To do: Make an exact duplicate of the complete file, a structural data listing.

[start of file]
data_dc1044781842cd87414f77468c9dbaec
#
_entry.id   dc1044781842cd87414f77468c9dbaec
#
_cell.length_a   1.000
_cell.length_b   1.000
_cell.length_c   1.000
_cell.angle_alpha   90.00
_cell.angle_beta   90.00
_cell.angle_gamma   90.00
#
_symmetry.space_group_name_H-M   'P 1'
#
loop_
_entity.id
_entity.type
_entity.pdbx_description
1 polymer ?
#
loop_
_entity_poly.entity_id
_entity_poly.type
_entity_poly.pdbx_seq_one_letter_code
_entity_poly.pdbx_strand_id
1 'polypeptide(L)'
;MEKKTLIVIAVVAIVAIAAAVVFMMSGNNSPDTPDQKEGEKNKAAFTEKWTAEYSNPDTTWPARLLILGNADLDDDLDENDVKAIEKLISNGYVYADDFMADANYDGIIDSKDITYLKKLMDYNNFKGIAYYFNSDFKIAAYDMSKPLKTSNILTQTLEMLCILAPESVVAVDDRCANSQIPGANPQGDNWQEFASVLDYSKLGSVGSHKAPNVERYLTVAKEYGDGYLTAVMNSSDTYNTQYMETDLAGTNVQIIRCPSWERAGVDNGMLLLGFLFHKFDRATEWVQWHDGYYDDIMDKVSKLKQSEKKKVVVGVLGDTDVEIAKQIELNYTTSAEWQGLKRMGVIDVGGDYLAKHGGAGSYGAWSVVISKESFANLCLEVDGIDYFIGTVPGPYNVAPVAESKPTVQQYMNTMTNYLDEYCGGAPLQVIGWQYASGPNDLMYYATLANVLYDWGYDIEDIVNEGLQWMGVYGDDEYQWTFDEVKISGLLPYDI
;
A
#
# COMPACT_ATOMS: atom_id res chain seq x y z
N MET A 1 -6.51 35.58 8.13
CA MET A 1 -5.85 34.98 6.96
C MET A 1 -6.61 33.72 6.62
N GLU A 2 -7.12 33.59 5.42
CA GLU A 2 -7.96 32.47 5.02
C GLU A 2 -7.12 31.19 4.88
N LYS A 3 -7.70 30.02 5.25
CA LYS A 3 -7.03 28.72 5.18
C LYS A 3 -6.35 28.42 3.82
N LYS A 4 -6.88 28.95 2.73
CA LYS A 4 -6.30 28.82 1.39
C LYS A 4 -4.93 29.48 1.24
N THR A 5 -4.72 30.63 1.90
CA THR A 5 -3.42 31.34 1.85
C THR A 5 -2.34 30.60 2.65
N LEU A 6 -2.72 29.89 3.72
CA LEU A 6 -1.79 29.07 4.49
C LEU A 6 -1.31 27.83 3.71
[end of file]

data_dc1044781842cd87414f77468c9dbaec
#
_entry.id   dc1044781842cd87414f77468c9dbaec
#
_cell.length_a   1.000
_cell.length_b   1.000
_cell.length_c   1.000
_cell.angle_alpha   90.00
_cell.angle_beta   90.00
_cell.angle_gamma   90.00
#
_symmetry.space_group_name_H-M   'P 1'
#
loop_
_entity.id
_entity.type
_entity.pdbx_description
1 polymer ?
#
loop_
_entity_poly.entity_id
_entity_poly.type
_entity_poly.pdbx_seq_one_letter_code
_entity_poly.pdbx_strand_id
1 'polypeptide(L)'
;MEKKTLIVIAVVAIVAIAAAVVFMMSGNNSPDTPDQKEGEKNKAAFTEKWTAEYSNPDTTWPARLLILGNADLDDDLDENDVKAIEKLISNGYVYADDFMADANYDGIIDSKDITYLKKLMDYNNFKGIAYYFNSDFKIAAYDMSKPLKTSNILTQTLEMLCILAPESVVAVDDRCANSQIPGANPQGDNWQEFASVLDYSKLGSVGSHKAPNVERYLTVAKEYGDGYLTAVMNSSDTYNTQYMETDLAGTNVQIIRCPSWERAGVDNGMLLLGFLFHKFDRATEWVQWHDGYYDDIMDKVSKLKQSEKKKVVVGVLGDTDVEIAKQIELNYTTSAEWQGLKRMGVIDVGGDYLAKHGGAGSYGAWSVVISKESFANLCLEVDGIDYFIGTVPGPYNVAPVAESKPTVQQYMNTMTNYLDEYCGGAPLQVIGWQYASGPNDLMYYATLANVLYDWGYDIEDIVNEGLQWMGVYGDDEYQWTFDEVKISGLLPYDI
;
A
#
# COMPACT_ATOMS: atom_id res chain seq x y z
N MET A 1 -6.51 35.58 8.13
CA MET A 1 -5.85 34.98 6.96
C MET A 1 -6.61 33.72 6.62
N GLU A 2 -7.12 33.59 5.42
CA GLU A 2 -7.96 32.47 5.02
C GLU A 2 -7.12 31.19 4.88
N LYS A 3 -7.70 30.02 5.25
CA LYS A 3 -7.03 28.72 5.18
C LYS A 3 -6.35 28.42 3.82
N LYS A 4 -6.88 28.95 2.73
CA LYS A 4 -6.30 28.82 1.39
C LYS A 4 -4.93 29.48 1.24
N THR A 5 -4.72 30.63 1.90
CA THR A 5 -3.42 31.34 1.85
C THR A 5 -2.34 30.60 2.65
N LEU A 6 -2.72 29.89 3.72
CA LEU A 6 -1.79 29.07 4.49
C LEU A 6 -1.31 27.83 3.71